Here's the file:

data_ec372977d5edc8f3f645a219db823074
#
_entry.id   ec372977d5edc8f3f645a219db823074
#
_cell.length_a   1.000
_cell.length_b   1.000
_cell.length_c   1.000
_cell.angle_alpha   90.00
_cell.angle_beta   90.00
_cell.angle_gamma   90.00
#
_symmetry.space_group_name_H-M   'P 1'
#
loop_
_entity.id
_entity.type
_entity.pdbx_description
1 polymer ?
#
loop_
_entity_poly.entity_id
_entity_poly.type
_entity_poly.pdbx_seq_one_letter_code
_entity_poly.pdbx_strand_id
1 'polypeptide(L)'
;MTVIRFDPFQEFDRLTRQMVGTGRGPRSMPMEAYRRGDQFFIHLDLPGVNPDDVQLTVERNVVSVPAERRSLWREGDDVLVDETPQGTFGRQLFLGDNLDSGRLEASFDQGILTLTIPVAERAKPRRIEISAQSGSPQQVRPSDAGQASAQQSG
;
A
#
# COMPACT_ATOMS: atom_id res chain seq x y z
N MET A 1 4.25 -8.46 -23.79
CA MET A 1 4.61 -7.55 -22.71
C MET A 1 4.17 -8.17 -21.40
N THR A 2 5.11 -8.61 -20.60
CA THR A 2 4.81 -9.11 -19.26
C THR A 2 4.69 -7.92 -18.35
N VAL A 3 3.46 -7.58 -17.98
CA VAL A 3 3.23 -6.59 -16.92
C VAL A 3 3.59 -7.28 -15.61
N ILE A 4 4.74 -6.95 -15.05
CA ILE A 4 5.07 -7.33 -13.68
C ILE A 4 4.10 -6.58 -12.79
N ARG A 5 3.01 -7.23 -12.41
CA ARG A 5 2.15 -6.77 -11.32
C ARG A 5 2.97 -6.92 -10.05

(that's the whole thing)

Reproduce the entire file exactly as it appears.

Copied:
data_ec372977d5edc8f3f645a219db823074
#
_entry.id   ec372977d5edc8f3f645a219db823074
#
_cell.length_a   1.000
_cell.length_b   1.000
_cell.length_c   1.000
_cell.angle_alpha   90.00
_cell.angle_beta   90.00
_cell.angle_gamma   90.00
#
_symmetry.space_group_name_H-M   'P 1'
#
loop_
_entity.id
_entity.type
_entity.pdbx_description
1 polymer ?
#
loop_
_entity_poly.entity_id
_entity_poly.type
_entity_poly.pdbx_seq_one_letter_code
_entity_poly.pdbx_strand_id
1 'polypeptide(L)'
;MTVIRFDPFQEFDRLTRQMVGTGRGPRSMPMEAYRRGDQFFIHLDLPGVNPDDVQLTVERNVVSVPAERRSLWREGDDVLVDETPQGTFGRQLFLGDNLDSGRLEASFDQGILTLTIPVAERAKPRRIEISAQSGSPQQVRPSDAGQASAQQSG
;
A
#
# COMPACT_ATOMS: atom_id res chain seq x y z
N MET A 1 4.25 -8.46 -23.79
CA MET A 1 4.61 -7.55 -22.71
C MET A 1 4.17 -8.17 -21.40
N THR A 2 5.11 -8.61 -20.60
CA THR A 2 4.81 -9.11 -19.26
C THR A 2 4.69 -7.92 -18.35
N VAL A 3 3.46 -7.58 -17.98
CA VAL A 3 3.23 -6.59 -16.92
C VAL A 3 3.59 -7.28 -15.61
N ILE A 4 4.74 -6.95 -15.05
CA ILE A 4 5.07 -7.33 -13.68
C ILE A 4 4.10 -6.58 -12.79
N ARG A 5 3.01 -7.23 -12.41
CA ARG A 5 2.15 -6.77 -11.32
C ARG A 5 2.97 -6.92 -10.05